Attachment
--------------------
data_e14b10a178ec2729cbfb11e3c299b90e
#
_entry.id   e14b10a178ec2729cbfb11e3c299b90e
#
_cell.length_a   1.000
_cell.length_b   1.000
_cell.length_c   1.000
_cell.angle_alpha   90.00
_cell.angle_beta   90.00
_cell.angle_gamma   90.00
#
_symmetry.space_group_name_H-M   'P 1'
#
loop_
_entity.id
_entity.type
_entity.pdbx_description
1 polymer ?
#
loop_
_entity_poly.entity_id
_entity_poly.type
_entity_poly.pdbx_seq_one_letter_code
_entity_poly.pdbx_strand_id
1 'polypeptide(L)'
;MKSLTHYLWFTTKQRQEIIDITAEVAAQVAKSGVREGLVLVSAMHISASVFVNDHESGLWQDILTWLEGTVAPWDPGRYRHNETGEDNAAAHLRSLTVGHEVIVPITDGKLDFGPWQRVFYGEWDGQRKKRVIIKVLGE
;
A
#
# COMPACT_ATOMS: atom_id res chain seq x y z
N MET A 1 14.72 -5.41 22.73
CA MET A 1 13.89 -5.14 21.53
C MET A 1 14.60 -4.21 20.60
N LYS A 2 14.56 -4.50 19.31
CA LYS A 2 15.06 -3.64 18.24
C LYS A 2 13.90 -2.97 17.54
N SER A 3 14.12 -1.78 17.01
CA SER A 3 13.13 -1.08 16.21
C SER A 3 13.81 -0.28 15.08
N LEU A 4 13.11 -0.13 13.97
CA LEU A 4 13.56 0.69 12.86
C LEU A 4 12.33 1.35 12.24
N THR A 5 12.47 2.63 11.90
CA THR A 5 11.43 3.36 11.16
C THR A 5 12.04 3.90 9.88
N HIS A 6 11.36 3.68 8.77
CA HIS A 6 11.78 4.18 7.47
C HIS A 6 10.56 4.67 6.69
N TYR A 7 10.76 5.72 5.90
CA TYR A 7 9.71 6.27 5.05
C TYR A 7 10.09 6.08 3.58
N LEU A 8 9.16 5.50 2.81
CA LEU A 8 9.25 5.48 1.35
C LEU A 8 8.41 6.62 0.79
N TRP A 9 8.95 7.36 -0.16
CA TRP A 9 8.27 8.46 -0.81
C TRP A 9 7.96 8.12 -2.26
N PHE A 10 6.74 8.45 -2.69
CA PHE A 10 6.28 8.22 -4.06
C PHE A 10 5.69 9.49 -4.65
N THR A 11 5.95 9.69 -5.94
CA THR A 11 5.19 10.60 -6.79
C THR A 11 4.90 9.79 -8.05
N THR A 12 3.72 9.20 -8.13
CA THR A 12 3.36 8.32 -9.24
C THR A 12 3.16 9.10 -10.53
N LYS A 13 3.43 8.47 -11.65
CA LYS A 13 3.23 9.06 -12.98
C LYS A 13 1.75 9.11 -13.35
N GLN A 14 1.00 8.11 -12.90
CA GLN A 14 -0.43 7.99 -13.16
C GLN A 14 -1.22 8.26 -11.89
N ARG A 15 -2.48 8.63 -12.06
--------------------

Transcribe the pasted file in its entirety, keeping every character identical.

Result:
data_e14b10a178ec2729cbfb11e3c299b90e
#
_entry.id   e14b10a178ec2729cbfb11e3c299b90e
#
_cell.length_a   1.000
_cell.length_b   1.000
_cell.length_c   1.000
_cell.angle_alpha   90.00
_cell.angle_beta   90.00
_cell.angle_gamma   90.00
#
_symmetry.space_group_name_H-M   'P 1'
#
loop_
_entity.id
_entity.type
_entity.pdbx_description
1 polymer ?
#
loop_
_entity_poly.entity_id
_entity_poly.type
_entity_poly.pdbx_seq_one_letter_code
_entity_poly.pdbx_strand_id
1 'polypeptide(L)'
;MKSLTHYLWFTTKQRQEIIDITAEVAAQVAKSGVREGLVLVSAMHISASVFVNDHESGLWQDILTWLEGTVAPWDPGRYRHNETGEDNAAAHLRSLTVGHEVIVPITDGKLDFGPWQRVFYGEWDGQRKKRVIIKVLGE
;
A
#
# COMPACT_ATOMS: atom_id res chain seq x y z
N MET A 1 14.72 -5.41 22.73
CA MET A 1 13.89 -5.14 21.53
C MET A 1 14.60 -4.21 20.60
N LYS A 2 14.56 -4.50 19.31
CA LYS A 2 15.06 -3.64 18.24
C LYS A 2 13.90 -2.97 17.54
N SER A 3 14.12 -1.78 17.01
CA SER A 3 13.13 -1.08 16.21
C SER A 3 13.81 -0.28 15.08
N LEU A 4 13.11 -0.13 13.97
CA LEU A 4 13.56 0.69 12.86
C LEU A 4 12.33 1.35 12.24
N THR A 5 12.47 2.63 11.90
CA THR A 5 11.43 3.36 11.16
C THR A 5 12.04 3.90 9.88
N HIS A 6 11.36 3.68 8.77
CA HIS A 6 11.78 4.18 7.47
C HIS A 6 10.56 4.67 6.69
N TYR A 7 10.76 5.72 5.90
CA TYR A 7 9.71 6.27 5.05
C TYR A 7 10.09 6.08 3.58
N LEU A 8 9.16 5.50 2.81
CA LEU A 8 9.25 5.48 1.35
C LEU A 8 8.41 6.62 0.79
N TRP A 9 8.95 7.36 -0.16
CA TRP A 9 8.27 8.46 -0.81
C TRP A 9 7.96 8.12 -2.26
N PHE A 10 6.74 8.45 -2.69
CA PHE A 10 6.28 8.22 -4.06
C PHE A 10 5.69 9.49 -4.65
N THR A 11 5.95 9.69 -5.94
CA THR A 11 5.19 10.60 -6.79
C THR A 11 4.90 9.79 -8.05
N THR A 12 3.72 9.20 -8.13
CA THR A 12 3.36 8.32 -9.24
C THR A 12 3.16 9.10 -10.53
N LYS A 13 3.43 8.47 -11.65
CA LYS A 13 3.23 9.06 -12.98
C LYS A 13 1.75 9.11 -13.35
N GLN A 14 1.00 8.11 -12.90
CA GLN A 14 -0.43 7.99 -13.16
C GLN A 14 -1.22 8.26 -11.89
N ARG A 15 -2.48 8.63 -12.06